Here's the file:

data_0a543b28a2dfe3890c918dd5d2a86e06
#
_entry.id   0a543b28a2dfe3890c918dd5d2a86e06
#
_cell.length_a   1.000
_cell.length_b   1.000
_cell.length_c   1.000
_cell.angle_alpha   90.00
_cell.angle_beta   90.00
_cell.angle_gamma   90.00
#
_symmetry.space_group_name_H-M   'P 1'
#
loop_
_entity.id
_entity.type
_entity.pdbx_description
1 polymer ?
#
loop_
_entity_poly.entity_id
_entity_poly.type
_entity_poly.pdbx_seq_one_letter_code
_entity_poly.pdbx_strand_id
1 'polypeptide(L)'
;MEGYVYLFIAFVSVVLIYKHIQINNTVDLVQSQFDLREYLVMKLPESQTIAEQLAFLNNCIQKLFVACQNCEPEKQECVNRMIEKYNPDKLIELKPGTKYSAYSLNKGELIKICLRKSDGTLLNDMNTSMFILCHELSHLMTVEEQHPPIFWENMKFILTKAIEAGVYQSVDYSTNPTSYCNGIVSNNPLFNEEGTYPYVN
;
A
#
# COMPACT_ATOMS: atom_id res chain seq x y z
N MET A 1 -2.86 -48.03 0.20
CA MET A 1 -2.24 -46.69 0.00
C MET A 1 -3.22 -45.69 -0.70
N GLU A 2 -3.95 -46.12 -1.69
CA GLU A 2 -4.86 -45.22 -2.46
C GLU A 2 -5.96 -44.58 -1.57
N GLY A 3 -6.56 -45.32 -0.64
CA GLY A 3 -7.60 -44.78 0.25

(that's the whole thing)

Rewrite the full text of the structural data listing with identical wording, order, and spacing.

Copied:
data_0a543b28a2dfe3890c918dd5d2a86e06
#
_entry.id   0a543b28a2dfe3890c918dd5d2a86e06
#
_cell.length_a   1.000
_cell.length_b   1.000
_cell.length_c   1.000
_cell.angle_alpha   90.00
_cell.angle_beta   90.00
_cell.angle_gamma   90.00
#
_symmetry.space_group_name_H-M   'P 1'
#
loop_
_entity.id
_entity.type
_entity.pdbx_description
1 polymer ?
#
loop_
_entity_poly.entity_id
_entity_poly.type
_entity_poly.pdbx_seq_one_letter_code
_entity_poly.pdbx_strand_id
1 'polypeptide(L)'
;MEGYVYLFIAFVSVVLIYKHIQINNTVDLVQSQFDLREYLVMKLPESQTIAEQLAFLNNCIQKLFVACQNCEPEKQECVNRMIEKYNPDKLIELKPGTKYSAYSLNKGELIKICLRKSDGTLLNDMNTSMFILCHELSHLMTVEEQHPPIFWENMKFILTKAIEAGVYQSVDYSTNPTSYCNGIVSNNPLFNEEGTYPYVN
;
A
#
# COMPACT_ATOMS: atom_id res chain seq x y z
N MET A 1 -2.86 -48.03 0.20
CA MET A 1 -2.24 -46.69 0.00
C MET A 1 -3.22 -45.69 -0.70
N GLU A 2 -3.95 -46.12 -1.69
CA GLU A 2 -4.86 -45.22 -2.46
C GLU A 2 -5.96 -44.58 -1.57
N GLY A 3 -6.56 -45.32 -0.64
CA GLY A 3 -7.60 -44.78 0.25